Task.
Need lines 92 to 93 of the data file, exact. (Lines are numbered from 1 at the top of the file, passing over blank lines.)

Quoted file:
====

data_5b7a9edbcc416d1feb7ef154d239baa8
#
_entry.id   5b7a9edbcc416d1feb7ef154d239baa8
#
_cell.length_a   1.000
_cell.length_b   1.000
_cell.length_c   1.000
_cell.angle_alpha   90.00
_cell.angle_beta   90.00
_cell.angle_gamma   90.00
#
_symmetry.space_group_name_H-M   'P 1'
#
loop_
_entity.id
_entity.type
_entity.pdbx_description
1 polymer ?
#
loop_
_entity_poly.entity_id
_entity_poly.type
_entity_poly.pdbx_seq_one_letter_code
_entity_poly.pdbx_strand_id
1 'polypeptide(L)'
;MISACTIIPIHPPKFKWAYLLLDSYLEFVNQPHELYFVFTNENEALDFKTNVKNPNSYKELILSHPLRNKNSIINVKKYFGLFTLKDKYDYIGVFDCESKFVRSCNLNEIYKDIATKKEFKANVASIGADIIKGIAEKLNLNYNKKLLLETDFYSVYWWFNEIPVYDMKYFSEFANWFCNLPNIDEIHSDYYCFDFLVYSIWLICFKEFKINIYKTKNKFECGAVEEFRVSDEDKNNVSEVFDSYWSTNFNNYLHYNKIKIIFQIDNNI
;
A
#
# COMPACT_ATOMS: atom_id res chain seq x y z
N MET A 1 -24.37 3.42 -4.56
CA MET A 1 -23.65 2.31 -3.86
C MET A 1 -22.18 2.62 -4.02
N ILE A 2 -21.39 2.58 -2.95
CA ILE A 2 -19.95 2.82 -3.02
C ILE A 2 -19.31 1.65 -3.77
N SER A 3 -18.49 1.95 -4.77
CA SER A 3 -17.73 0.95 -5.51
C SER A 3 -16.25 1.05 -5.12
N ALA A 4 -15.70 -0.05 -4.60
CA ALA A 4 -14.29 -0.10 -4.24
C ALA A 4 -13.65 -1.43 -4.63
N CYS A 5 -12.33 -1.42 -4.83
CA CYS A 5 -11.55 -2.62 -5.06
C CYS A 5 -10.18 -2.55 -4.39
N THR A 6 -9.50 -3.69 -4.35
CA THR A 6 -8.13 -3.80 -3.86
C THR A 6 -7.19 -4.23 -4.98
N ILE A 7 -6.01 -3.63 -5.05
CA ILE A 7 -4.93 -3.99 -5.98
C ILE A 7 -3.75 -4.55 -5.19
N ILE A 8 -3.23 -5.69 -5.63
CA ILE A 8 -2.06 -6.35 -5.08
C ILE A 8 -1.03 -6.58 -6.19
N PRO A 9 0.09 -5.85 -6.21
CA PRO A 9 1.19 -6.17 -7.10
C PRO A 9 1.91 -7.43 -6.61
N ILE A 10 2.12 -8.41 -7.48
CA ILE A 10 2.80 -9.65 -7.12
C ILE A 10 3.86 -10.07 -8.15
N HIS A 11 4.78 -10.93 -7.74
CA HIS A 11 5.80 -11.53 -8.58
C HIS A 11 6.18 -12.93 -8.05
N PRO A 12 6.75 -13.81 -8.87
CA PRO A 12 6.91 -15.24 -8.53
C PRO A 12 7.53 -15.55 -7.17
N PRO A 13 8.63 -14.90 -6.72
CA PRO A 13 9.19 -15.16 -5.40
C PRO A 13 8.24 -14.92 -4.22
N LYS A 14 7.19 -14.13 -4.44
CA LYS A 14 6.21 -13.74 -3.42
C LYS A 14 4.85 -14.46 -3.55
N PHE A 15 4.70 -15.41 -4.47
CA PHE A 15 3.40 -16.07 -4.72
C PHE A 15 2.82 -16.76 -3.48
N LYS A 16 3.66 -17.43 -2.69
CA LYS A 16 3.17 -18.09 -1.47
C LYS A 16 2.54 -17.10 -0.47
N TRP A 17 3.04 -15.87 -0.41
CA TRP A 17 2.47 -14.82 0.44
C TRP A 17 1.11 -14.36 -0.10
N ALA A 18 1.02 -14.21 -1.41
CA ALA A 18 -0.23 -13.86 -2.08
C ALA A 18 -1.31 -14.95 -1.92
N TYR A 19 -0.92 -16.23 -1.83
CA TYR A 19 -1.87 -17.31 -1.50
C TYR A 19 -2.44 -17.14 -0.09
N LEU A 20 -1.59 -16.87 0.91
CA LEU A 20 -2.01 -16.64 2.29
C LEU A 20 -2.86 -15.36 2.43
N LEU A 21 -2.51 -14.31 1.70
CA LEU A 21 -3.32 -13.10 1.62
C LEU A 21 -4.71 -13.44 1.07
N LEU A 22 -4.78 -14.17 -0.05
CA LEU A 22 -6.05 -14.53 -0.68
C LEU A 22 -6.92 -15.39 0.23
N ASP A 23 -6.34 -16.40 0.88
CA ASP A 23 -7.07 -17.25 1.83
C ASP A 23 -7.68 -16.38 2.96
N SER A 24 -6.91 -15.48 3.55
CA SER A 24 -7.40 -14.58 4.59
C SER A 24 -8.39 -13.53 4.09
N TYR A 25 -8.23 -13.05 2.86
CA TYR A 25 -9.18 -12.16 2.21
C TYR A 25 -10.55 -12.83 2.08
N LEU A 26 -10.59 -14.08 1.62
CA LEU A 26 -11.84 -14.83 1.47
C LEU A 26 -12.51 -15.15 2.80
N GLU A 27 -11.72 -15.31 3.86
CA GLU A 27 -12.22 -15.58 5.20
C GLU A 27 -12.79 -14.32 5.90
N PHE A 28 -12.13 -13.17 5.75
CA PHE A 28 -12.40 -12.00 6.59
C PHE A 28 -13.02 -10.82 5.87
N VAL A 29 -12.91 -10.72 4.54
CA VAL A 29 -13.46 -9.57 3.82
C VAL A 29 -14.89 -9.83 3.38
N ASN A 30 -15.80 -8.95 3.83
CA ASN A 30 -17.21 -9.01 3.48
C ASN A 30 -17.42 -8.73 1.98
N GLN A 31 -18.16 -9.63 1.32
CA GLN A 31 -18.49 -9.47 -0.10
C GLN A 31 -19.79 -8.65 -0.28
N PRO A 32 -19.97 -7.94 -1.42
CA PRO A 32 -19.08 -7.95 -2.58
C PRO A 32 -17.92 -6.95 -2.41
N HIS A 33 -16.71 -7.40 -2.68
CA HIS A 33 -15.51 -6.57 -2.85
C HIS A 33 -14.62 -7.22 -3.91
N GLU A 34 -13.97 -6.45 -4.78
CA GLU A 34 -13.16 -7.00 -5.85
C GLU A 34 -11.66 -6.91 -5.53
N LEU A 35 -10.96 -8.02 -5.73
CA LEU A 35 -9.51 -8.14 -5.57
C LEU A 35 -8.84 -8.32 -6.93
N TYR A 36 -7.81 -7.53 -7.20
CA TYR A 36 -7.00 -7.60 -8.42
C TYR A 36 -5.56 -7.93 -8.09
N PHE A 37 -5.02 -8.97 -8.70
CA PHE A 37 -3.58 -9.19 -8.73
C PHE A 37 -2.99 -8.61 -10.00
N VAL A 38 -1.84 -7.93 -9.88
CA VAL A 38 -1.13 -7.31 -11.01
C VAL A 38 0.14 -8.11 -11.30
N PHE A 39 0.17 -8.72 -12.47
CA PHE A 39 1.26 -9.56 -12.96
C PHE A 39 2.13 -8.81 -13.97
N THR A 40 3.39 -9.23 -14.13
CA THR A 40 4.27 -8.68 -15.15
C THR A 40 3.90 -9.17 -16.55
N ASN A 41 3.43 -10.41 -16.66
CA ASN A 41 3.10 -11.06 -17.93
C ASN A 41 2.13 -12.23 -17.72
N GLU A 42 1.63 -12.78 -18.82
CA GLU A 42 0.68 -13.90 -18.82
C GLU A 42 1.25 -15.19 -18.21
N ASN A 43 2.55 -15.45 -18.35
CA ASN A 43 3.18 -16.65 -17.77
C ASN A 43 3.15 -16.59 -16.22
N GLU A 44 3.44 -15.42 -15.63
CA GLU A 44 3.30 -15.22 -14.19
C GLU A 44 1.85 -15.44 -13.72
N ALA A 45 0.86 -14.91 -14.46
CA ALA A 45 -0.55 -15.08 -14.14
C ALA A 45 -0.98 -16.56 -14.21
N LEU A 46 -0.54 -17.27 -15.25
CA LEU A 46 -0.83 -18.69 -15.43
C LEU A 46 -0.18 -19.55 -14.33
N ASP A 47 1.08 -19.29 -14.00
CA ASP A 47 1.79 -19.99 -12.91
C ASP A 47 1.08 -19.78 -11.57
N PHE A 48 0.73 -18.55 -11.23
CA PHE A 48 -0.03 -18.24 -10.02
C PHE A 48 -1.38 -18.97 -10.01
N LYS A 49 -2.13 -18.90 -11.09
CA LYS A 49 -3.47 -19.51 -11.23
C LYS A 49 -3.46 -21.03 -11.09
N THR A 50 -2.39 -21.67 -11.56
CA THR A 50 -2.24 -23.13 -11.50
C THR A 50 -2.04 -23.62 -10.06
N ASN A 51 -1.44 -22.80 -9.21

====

CA LEU A 21 -3.32 -13.10 1.62
C LEU A 21 -4.71 -13.44 1.07